This past year, the most interesting trend was that of women of high culture who have over time developed an affinity for timepieces.

What I’ve observed in America is that aside from special occasions, watches are not standard accessories for the American (man or woman). And while there is a small market of watches being produced in or for the US, the big sales take place overseas in countries like Switzerland and Germany where being punctual and on time are apart of  mass culture.

I’ve also noticed that aside from high culture, Americans don’t tend to see the need for a watch; the high class Americans wear them for that exact reason–I can, therefore I will. And with hip hop culture and reality TV taking Americans on a wild ride through loose morals and tacky dresses, the actual symbolism seems to be worth more than the function of the device. With diamonds dripping from top to bottom, who needs the time anyway?

This birth control doesn’t work in France!

What is repulsive in one country can be high-fashion in another.


The last time I traveled through France, I was repeatedly stopped by strangers on the street (and if strangers talk to you in France, they must REALLY want to know whatever they are asking) inquiring where I got what has to be the most repulsive element of my entire wardrobe.

What was this oh horrible of most horrible of things you ask?

U.S. Army issue glasses… affectionately known as BCGs.

B.C.G. stands for Birth Control Glasses, because no woman would ever sleep with you while you were wearing them. They are issued to soldiers who need corrective lenses during their basic training. Soldiers that have passed basic training have the option to get a more human looking pair.

I'm to sexy for my specs!

I'm to sexy for my specs!

These things are virtually indestructible, we played hockey with a pair at my old unit for over a year.

I was wearing this monstrosity around Paris because I had lost every other pair of glasses I had and I’m almost blind without them. To my surprise, I was suddenly a god of high-fashion.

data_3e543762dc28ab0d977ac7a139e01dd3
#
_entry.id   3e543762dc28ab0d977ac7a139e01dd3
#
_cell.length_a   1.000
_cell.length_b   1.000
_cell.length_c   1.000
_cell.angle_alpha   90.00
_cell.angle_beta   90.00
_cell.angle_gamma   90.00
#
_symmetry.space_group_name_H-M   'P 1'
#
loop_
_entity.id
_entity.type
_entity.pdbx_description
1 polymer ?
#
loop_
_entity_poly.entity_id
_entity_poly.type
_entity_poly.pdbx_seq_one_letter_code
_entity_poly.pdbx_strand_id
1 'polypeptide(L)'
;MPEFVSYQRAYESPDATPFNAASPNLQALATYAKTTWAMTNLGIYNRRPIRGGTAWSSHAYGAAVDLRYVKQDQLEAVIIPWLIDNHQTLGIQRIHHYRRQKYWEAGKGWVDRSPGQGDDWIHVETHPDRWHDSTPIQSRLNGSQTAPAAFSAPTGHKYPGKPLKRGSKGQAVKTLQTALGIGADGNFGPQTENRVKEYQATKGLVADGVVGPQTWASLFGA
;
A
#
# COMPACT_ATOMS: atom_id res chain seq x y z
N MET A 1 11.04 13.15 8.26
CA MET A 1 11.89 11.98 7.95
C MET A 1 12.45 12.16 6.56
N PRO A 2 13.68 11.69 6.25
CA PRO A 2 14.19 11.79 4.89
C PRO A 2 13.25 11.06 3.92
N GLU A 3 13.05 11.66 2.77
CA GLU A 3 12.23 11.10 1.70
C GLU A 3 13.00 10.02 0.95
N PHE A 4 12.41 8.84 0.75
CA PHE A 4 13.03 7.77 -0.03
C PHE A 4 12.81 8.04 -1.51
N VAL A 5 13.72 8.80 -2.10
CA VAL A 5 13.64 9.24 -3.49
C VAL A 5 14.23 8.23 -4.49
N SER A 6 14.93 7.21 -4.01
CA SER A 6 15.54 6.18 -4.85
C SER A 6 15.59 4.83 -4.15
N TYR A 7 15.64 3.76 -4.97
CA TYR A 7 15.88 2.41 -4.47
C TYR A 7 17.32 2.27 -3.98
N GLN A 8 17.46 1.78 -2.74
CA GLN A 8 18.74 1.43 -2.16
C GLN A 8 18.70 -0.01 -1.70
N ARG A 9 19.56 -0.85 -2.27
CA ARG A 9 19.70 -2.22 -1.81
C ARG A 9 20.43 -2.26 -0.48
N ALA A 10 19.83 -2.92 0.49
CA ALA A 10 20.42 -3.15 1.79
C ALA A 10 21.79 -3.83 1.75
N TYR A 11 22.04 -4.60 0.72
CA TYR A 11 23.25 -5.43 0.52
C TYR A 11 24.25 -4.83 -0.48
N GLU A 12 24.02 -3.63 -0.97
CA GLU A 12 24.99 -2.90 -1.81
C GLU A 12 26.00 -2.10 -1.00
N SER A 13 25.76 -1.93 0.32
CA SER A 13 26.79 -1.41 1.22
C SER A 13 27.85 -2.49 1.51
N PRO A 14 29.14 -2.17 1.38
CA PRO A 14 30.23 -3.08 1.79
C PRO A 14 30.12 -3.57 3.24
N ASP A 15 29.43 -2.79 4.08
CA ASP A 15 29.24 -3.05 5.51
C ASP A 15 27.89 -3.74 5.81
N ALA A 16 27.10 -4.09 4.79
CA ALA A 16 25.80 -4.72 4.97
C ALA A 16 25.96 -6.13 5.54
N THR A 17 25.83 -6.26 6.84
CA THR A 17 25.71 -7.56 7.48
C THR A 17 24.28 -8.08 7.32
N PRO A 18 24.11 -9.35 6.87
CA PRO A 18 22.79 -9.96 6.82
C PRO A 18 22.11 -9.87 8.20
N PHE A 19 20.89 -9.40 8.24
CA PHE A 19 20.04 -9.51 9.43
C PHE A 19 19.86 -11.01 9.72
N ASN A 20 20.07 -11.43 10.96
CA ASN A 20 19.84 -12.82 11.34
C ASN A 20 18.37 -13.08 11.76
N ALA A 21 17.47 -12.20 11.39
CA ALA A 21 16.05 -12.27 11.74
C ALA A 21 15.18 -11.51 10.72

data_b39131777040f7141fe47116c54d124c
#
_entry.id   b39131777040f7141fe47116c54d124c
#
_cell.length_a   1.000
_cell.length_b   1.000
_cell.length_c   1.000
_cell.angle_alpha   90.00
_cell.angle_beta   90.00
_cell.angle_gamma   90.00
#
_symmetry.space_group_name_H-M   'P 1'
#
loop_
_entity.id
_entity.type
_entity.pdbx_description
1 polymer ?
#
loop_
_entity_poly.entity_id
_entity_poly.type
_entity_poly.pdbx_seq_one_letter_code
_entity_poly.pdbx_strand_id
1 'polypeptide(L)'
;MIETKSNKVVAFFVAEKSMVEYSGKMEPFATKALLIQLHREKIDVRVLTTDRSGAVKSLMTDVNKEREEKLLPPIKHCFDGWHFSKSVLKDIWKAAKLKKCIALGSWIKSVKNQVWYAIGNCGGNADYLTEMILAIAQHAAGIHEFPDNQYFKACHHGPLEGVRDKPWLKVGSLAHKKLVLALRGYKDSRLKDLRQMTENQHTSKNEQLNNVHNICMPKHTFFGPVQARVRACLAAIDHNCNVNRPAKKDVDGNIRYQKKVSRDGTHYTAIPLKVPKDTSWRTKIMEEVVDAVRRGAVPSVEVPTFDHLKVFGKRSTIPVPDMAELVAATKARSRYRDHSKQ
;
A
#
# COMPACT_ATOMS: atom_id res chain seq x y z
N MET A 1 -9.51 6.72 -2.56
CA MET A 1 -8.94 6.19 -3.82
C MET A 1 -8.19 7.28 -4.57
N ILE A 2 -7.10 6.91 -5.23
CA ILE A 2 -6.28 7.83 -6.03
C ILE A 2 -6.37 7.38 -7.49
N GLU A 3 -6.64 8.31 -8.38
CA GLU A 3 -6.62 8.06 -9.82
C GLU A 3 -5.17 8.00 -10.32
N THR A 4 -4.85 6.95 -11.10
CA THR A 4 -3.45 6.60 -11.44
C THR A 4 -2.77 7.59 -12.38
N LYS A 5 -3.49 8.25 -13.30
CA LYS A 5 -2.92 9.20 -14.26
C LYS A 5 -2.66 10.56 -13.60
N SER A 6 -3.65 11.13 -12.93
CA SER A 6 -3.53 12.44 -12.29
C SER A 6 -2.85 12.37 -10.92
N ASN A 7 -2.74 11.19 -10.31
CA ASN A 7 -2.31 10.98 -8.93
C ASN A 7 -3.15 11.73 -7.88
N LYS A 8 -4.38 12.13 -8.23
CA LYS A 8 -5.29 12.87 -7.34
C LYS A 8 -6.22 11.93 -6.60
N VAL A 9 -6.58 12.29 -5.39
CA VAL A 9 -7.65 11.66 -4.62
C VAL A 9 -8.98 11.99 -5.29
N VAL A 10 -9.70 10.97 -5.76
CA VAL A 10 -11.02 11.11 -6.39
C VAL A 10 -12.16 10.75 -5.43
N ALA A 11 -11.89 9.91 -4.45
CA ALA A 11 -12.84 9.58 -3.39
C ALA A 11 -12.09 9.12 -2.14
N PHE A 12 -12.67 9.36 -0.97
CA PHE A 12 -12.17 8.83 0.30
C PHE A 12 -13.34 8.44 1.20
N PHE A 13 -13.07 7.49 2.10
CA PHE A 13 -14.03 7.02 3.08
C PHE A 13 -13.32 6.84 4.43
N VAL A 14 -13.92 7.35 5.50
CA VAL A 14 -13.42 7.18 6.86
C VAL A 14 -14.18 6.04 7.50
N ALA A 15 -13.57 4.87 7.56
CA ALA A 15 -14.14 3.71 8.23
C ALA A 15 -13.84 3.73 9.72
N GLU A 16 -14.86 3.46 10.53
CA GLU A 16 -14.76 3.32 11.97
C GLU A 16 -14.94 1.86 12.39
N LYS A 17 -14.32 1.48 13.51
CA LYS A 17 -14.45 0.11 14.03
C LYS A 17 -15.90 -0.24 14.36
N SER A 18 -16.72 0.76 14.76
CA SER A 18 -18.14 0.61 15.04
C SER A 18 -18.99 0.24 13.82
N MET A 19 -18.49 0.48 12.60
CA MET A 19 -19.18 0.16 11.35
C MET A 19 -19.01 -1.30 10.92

I was asked over and over where these glasses could be bought, however no one was particularly pleased at the prospect of enrolling in the U.S. Army to get a pair of their own.

Fashion varies all over the world, who knows, maybe you don’t need to buy new clothes to stay in fashion, it might be easier to just move.

Check out more French high-fashion at the 2009 Paris Fashion Week.

Controversial Couture

Victoria Andreyanova, a fashion designer, has caused quite a stir because of her new line of clothing that is based on attire that a nun might wear. Russia Today tells the story of why Andreyanova chose this particular clothing line for her new design.

It is interesting to see where the fashion world is heading. Who knows, maybe in a year or so this line will become popular in the United States. Instead of sporting jeans and a t-shirt, women might switch to long robes and skirts. Is it controversy that makes it so much more appealing to wear?

The video below also taken from Russia Today, is about fashion in Chechnya. They are trying to reach a compromise between European and Islamic fashions. Clothing stores are even at risk of getting shut down, if the clothing they sell is too revealing.
explains that the fashion world has been butting heads with religion for a long time.

Some years ago, Versace was forced to retire a t-shirt in Italy that bared the sentence “the devil made me do it.”

They also have galleries filled with controversial fashion that has made the Catholic Church upset. This ad for Equinox gym has made a few heads turn, and has lead Catholics to be critical of the fashion industry.

This is what the Catholic Church had to say about it.

“It says a great deal about this perverse obsession in both the fashion industry and the advertising industry of exploiting and mocking and sexualizing Catholic religious imagery,” — C.J. Doyle of the Catholic Action League of Massachusetts.

This blog talks about religious accessories hitting up mainstream clothing stores such as Urban Outfitters. It also explains the controversy behind certain items and why they are being pulled from store shelves.